Reporting from Beijing — The silence was conspicuous in China on Saturday.
Dissident Liu Xiaobo languished in a prison cell, possibly unaware that he had been awarded the Nobel Peace Prize a day earlier. His wife was incommunicado after telling a reporter she was being taken away by police. And the Chinese news media appeared determined to pretend that nothing had happened.
As for most Chinese, they didn't have to pretend. Many of them don't know Liu exists, let alone that he has been honored with the world's most coveted award.
This is the paradox of China: It's an economic superpower that is very much a part of the world and yet, at times, separate from it.
On Saturday, the world was there, with TV news reports of the toxic sludge in Hungary and other global events. There was one enormous exception, however: The Nobel Peace Prize, meant to appeal to the best in humanity and break down borders, didn't much exist for Chinese speakers.
Only the Global Times, an English-language newspaper put out by the Chinese government, carried a stinging rebuke in its Saturday editions.
Liu, the newspaper's unsigned editorial said, is "an incarcerated Chinese criminal." Awarding him the prize was a "paranoid choice" that was "meant to irritate China." The Nobel Peace Prize has been "degraded into a political tool that serves an anti-China purpose.
"It seems that instead of peace or unity in China, the Nobel committee would like to see the country split by an ideological rift, or better yet, collapse like the Soviet Union," the editorial said.
But all of that fire was spent only for readers of English. In the Chinese-language news media, the government used an even more striking tool: a silence that was almost total.
Without tunneling into foreign Internet via VPN, it was impossible for Chinese Web surfers to learn much about the honor bestowed on their countryman. Plugging "Liu Xiaobo" or "Nobel Peace Prize" into a search engine brought up blank screens and error messages; "Research results do not fit the relevant regulations and provisions," read one.
The only available story was a straight recounting of the comments released Friday by China's Foreign Ministry. The prize, the ministry said, was a "blasphemy."
Major Chinese news websites removed the special sections that once contained articles about the Nobel Prizes. Chinese censors scrambled the signals on CNN and BBC coverage of the prize. And cellphone users complained that they were unable to send text messages containing Liu's name.
When small groups of dissidents gathered for impromptu celebrations, police detained them, said lawyers and friends contacted by the detained activists.
"The government is ashamed that one of its detainees has been given the Nobel Peace Prize," said Teng Biao, a human rights lawyer based in Beijing. "Now they're trying to stop the news from spreading so that they can minimize the effect."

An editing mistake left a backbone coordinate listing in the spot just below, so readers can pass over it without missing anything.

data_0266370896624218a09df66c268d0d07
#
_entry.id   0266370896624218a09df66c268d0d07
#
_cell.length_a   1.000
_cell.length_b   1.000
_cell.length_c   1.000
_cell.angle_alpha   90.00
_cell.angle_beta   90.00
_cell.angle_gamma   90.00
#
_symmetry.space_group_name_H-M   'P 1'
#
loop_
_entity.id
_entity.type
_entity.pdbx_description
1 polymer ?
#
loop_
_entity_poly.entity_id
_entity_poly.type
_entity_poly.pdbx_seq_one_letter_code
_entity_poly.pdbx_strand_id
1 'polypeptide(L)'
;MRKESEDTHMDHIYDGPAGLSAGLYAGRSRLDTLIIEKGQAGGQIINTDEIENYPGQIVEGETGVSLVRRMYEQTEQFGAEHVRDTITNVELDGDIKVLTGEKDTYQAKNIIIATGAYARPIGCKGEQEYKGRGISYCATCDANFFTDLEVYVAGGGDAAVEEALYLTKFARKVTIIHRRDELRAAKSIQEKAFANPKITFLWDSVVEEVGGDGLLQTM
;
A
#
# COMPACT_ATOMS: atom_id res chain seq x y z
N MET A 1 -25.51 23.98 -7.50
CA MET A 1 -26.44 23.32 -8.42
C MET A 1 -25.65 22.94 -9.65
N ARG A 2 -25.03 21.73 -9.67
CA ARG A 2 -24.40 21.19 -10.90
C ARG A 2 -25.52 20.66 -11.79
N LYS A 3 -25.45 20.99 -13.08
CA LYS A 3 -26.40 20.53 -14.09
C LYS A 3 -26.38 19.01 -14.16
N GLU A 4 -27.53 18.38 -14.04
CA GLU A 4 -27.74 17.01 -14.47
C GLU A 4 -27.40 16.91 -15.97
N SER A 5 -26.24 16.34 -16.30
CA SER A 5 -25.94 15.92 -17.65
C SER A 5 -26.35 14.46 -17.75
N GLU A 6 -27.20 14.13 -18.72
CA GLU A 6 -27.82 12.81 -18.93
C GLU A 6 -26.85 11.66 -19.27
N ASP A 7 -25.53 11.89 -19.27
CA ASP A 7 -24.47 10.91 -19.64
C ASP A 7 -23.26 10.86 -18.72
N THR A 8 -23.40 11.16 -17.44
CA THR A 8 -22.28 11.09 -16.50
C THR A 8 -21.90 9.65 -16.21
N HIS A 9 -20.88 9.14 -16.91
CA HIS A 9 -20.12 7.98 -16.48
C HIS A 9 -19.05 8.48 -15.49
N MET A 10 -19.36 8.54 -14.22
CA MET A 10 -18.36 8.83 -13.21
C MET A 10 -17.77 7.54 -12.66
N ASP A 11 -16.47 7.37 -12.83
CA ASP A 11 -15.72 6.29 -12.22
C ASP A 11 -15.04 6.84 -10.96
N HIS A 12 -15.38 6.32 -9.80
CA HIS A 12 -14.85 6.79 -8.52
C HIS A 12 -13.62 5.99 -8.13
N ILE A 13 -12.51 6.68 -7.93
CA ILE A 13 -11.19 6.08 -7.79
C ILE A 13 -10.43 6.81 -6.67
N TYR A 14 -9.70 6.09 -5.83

About 10 of Teng's friends were arrested and held overnight after trying to meet for a celebratory dinner in a restaurant, he said. In all, he said, at least 20 people had been arrested for trying to celebrate Liu's award; still more reportedly were detained in Shanghai.
Some of the activists called Teng when they were first detained; later, their cellphones were switched off.
"All these people were activists, so they've been under surveillance for a long time," he said. "Their cellphones, their land lines, they're all tapped."
The cellphone of Liu's wife, Xia, also was shut off after she told a reporter Friday that police were escorting her out of Beijing to keep her away from journalists.
And on television screens across China, events thrummed along. Dignitaries set off for North Korea and met with a local emissary, who sat all alone on his side of the table in a very beige room.
A ceremonial torch made its way along the Great Wall en route to Guangzhou for next month's Asia Games.
Food poisoning killed somebody in Szechuan.
Sludge flowed into the Danube.
It isn't so much that the Chinese government blocks its people from knowing about the rest of the world. But when it comes to Tibet, the 1989 Tiananmen Square protests and, now, the naming of Liu as a Nobel laureate, censors take pains to keep citizens from finding out what the rest of the world has to say about China.
There is, of course, a growing online community that breaks through the so-called Great Firewall to trade unprecedented reams of information about China.
But analysts say that most Chinese remain sheltered. Most never heard that Liu was sentenced to 11 years in prison last year. The literature professor had helped to write Charter 08, a now-banned document demanding democratic reform.
"First, people don't know who Liu Xiaobo is. Second, they don't know what the 08 Charter is. Third, they don't even know what a charter is. They don't know, and they don't want to know, because it's dangerous to know," said Zhou Xiaozheng, director of the Law of Sociology department at People's University in Beijing.
"As soon as I hear a foreign journalist wants to know about the Nobel Peace Prize, I can sense the danger."